When Cherie was four months along with her first child, her mother was diagnosed with a terminal illness. From her bedside, Cherie watched her mother suffer an unimaginable amount of pain – much more than one human could endure. She tried so hard to stay strong and survive a little longer, so she could meet her first grandchild. Sadly, within a month she was gone.

Devastation doesn’t even come close to what Cherie felt. While death is a normal part of the life cycle, Cherie couldn’t have imagined that she, along with her brother and sister, would be orphaned at such a young age (their father had passed away almost two years before). And being pregnant at the time made it even harder. Cherie had to face the reality that her child would never get to meet the grandparents.

Grief is the natural reaction people have to any loss in their lives. Whether you have lost a loved one, are separating from your partner, or someone close to you has had a serious accident or been diagnosed with a serious illness, it can be tough to deal with – and even more so when you are pregnant. Grieving is a journey about coming to terms with what has happened and learning techniques for how to cope.

 

The loss of a loved one

Losing a loved one is a sad and emotional time, particularly when you are pregnant, as it forces you to deal with birth and death in a very short period of time. Your likely initial reaction is shock and your body naturally releases chemicals, including adrenaline, to help with thinking, alertness and dealing with pain. This increase in adrenalin can cause sleeplessness and difficulty sitting still and concentrating.

When the shock subsides, you are likely to experience a whole range of jumbled and conflicting emotions, ranging from sadness and guilt to anger and even betrayal, when you’re left asking yourself, ‘Why did this person leave me at this important time in my life?’. You may also feel a bit guilty that you are sad when, under normal circumstances, pregnancy should be a joyous time.

Brisbane psychologist Julie King says it’s important to accept the feelings you have and acknowledge that you are going through a difficult time. But if you are feeling so overwhelmed with grief that you don’t want to get out of bed, you need push yourself to get active and out of the house, she says. This will stimulate your mind and remind you that life does go on and, even though you’ve lost someone special, there still are beautiful things in life. “Give yourself a break from the full intensity of your feelings, but don’t tell yourself you’re happy when you’re not,” Julie advises.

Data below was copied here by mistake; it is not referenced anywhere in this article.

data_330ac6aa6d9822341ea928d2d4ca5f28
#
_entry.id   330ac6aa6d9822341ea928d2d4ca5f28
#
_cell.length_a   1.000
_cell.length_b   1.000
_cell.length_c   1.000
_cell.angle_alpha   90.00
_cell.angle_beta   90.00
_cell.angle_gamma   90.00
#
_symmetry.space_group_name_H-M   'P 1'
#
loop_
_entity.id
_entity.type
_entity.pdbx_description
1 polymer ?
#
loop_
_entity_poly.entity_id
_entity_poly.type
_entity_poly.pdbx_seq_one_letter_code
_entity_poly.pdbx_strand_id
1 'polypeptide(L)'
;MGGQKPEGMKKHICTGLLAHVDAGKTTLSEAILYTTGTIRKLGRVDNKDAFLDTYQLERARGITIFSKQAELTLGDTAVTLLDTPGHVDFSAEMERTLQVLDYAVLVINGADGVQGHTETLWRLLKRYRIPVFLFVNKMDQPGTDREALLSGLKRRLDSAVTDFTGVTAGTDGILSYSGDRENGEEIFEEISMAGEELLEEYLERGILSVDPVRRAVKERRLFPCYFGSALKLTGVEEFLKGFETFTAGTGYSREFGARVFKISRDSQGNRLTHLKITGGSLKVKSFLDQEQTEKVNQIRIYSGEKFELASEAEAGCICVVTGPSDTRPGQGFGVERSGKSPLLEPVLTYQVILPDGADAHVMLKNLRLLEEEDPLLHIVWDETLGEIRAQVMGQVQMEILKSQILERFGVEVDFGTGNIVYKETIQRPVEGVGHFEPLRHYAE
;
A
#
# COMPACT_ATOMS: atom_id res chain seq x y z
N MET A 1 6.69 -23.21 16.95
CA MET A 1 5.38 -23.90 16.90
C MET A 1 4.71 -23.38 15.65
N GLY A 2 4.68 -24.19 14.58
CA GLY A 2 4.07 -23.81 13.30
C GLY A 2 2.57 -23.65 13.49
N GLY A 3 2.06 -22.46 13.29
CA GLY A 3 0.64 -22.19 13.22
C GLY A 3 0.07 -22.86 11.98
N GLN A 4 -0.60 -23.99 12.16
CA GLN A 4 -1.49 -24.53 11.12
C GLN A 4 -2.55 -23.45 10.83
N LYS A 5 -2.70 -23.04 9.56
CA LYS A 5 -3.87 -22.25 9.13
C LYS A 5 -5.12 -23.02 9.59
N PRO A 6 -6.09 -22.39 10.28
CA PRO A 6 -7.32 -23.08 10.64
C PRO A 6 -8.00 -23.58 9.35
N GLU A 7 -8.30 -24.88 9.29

Physical activity is great for helping you cope, as it stimulates your mind and helps you focus on other things. And experts say that deep breathing is a good relaxation strategy, too, so when you’re feeling particularly stressed or anxious, just take a few deep breaths and gently exhale.

Writing down your thoughts and feelings is another great way to help you cope with your grief, says Julie. If you have any unresolved issues with the person who has passed, or feel guilty that your final conversation was a bit negative, writing everything down can help you start to accept the situation and move past it. Also write down some of the positive memories you have of the person so you can pass them on to your child.

It’s really important for children to have a sense of history in terms of where they’ve come from and who they are like or not like, and of family traditions,” acknowledges Julie.

While grief can seem overwhelming at times, it’s important to give yourself some time out from it so you can focus on yourself and your pregnancy. A great way to do this and to bond with your unborn baby is to make time every day to sit down and put your hands on your belly. This will allow you to connect with your baby and remind you that you have something positive in your life, even if everything else seems the opposite.

A serious accident or illness

If someone close to you has been involved in a serious accident, or has been diagnosed with a serious illness, you may find yourself overcome with feelings of sadness, restlessness and fear at the prospect of that person passing away or being permanently injured, Julie says. You are faced with the ‘unknown’, and this uncertainty often leads to feelings of anxiety.